I note the following facts:

  • Waterend House and Farm were part of the Brocket Estate.

  • The 7th Earl Cowper (1834-1905) owned the Brocket Estate c1900.

  • His grandmother's name was Lady Henrietta Frances nee Cole (c1781-1848).

  • Her husband, Thomas PWR De Grey (1781-1859), rebuilt Wrest House in Wrest Park. Beds. in 1839 and the De Greys & Cowpers lived in Wrest House until 1902. Wrest House is 3 miles south of Haynes Church End, Beds.


  • The father of James William COLE was Daniel COLE (1814-1898) who was born in Haynes, Beds which is 1 mile east of Haynes Church End.

  • Daniel COLE grew up in Hammer Hill farm very near Haynes. He was living in Haynes immediately after his marriage.

  • In 1848 Daniel COLE married Emma nee COLES from Cotton End, Beds (no record) Their first child Maria Ann Cole was born in Haynes, Beds in 1850.

  • Daniel himself probably lived in Haynes from 1814 to 1850. His close relatives probably stayed near Haynes even longer.

So James William COLE rented Waterend Farm from Earl Cowper,  the grandson of Lady Henrietta Frances COLE and there were common links with Haynes, in Bedfordshire. Could this be a coincidence?


James William Cole of Water End Farm


I have documented this on my web site at


There seem to be three possibilities:

  • There is some reasonably close relationship between the two Cole families in the Haynes, Bedfordshire, area - despite the difference in social class. It would help to know more about Daniel - and particularly how well off he was (How big was the farm? Did he leave a will? Was he a church warden in the parish?) Some tenant farmers could be very well off, while other may have been scraping a living on little more than a smallholding.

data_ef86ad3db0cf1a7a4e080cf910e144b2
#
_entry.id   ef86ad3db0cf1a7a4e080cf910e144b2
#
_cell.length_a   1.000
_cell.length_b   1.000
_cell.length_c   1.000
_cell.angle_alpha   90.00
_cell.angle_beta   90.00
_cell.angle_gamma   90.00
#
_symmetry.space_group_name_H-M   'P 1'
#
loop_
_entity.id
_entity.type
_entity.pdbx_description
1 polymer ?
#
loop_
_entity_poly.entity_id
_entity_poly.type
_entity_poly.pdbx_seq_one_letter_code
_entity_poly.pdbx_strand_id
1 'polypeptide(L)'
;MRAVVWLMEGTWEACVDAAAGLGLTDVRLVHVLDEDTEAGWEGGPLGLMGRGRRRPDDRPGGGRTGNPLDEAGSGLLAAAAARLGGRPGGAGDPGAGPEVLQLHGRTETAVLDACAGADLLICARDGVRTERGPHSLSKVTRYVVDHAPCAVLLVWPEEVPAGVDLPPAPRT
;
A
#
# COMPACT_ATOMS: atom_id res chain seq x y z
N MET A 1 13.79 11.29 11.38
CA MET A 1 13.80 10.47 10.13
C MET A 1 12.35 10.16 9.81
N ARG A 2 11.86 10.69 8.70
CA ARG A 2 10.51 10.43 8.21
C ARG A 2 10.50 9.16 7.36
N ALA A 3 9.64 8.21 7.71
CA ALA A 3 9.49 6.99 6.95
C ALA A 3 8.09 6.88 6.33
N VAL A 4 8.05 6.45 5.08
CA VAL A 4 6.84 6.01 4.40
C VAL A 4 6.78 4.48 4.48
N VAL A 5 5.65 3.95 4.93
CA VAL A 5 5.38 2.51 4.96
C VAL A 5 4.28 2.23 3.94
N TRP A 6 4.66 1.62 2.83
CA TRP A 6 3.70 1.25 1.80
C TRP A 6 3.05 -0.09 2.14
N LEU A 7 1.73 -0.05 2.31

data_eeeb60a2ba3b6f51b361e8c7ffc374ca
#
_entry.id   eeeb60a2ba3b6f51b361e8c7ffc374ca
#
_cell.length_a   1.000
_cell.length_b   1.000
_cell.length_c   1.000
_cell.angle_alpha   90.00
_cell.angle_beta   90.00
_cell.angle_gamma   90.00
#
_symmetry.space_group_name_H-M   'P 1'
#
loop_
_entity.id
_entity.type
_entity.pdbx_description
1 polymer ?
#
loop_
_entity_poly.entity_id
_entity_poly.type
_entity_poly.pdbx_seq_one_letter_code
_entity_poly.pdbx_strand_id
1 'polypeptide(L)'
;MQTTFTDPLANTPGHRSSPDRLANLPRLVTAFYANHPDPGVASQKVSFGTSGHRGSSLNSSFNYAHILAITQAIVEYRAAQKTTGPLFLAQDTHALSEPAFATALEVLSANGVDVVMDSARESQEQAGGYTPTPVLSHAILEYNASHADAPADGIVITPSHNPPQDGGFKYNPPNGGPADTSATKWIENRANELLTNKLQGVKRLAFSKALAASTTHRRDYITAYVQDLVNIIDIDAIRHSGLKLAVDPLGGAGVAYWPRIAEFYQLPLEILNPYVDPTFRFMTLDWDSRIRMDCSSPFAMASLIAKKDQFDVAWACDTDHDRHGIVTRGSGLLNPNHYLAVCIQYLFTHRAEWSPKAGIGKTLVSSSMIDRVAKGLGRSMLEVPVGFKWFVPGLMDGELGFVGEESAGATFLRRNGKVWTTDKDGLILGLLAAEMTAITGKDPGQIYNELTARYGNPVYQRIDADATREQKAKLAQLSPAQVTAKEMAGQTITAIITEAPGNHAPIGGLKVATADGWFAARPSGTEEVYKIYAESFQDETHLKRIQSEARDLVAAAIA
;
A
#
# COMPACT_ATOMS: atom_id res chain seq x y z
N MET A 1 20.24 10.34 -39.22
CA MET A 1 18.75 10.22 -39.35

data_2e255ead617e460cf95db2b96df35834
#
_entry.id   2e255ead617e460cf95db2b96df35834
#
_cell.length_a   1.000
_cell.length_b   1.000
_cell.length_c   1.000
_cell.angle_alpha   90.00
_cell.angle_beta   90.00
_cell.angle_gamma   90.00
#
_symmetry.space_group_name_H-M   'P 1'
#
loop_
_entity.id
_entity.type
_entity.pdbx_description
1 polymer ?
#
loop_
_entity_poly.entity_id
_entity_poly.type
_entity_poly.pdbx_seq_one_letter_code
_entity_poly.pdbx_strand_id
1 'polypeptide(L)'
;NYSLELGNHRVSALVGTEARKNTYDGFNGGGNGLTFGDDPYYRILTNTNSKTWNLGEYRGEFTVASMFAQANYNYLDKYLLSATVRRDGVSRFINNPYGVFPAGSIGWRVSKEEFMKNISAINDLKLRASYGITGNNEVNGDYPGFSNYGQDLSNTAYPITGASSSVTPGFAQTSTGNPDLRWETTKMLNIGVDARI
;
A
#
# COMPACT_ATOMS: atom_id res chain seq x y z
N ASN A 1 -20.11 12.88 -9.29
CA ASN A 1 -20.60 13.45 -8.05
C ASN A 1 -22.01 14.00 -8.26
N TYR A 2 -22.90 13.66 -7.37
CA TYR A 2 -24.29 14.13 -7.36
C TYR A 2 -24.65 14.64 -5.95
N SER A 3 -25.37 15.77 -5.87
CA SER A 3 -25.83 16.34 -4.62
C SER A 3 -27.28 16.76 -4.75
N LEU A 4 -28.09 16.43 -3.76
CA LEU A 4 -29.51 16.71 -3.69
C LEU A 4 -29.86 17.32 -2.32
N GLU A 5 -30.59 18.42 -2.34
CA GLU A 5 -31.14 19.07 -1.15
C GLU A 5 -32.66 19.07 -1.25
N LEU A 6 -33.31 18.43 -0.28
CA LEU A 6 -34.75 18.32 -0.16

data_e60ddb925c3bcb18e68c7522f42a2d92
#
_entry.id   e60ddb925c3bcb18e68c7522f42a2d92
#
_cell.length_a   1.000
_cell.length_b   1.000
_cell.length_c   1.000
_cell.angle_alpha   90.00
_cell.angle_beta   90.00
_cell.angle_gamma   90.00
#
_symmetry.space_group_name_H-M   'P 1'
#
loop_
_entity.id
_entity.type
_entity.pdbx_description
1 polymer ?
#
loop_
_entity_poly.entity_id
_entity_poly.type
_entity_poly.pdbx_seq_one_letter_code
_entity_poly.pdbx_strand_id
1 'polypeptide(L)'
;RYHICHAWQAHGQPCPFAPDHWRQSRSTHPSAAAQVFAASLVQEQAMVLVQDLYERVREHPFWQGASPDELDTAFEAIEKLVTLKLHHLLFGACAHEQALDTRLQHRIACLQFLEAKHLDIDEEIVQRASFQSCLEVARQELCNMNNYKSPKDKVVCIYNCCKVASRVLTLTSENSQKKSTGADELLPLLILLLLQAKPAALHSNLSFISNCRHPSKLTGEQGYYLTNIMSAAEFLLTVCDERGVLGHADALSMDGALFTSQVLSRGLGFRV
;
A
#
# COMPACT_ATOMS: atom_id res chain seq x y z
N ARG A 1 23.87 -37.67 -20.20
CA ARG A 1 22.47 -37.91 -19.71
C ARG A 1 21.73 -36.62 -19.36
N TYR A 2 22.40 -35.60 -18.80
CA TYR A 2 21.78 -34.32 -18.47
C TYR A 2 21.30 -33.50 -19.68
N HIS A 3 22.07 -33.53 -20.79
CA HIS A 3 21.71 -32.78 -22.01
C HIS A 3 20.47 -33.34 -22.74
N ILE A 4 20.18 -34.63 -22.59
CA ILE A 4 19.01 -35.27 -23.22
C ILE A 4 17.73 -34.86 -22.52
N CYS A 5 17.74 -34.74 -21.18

• The families were not related but Daniel Cole was a tenant of the Wrest Park Estate. Landlords like good reliable tenants - and if they are looking for a tenant for a vacant farm they might consider moving a highly competent tenant if the result would be more profitable for both the tenant and the landlord. Such moves may have to be arranged in a hurry if, for example, the sitting tenant dies and his family are unable to manage the farm, and the son of a good tenant would be an obvious candidate to become the new tenant.

  • There is no deep reason for two families with the name Cole living at Haynes at the same time.

Because the search is hihly speculative at this stage, and involves Bedfordshire records rather than Hertfordshire I will not be following it up - but if anyone else knows the answer I wouild be happy to include details here.

If you can add to the information given above tell me.

August 2007   Page updated
March 2014   Harvey's account, mid 20th century, plus Anthony's note
April 2014   Snapshots of the ford
Devember 2015   Cole picture and family query.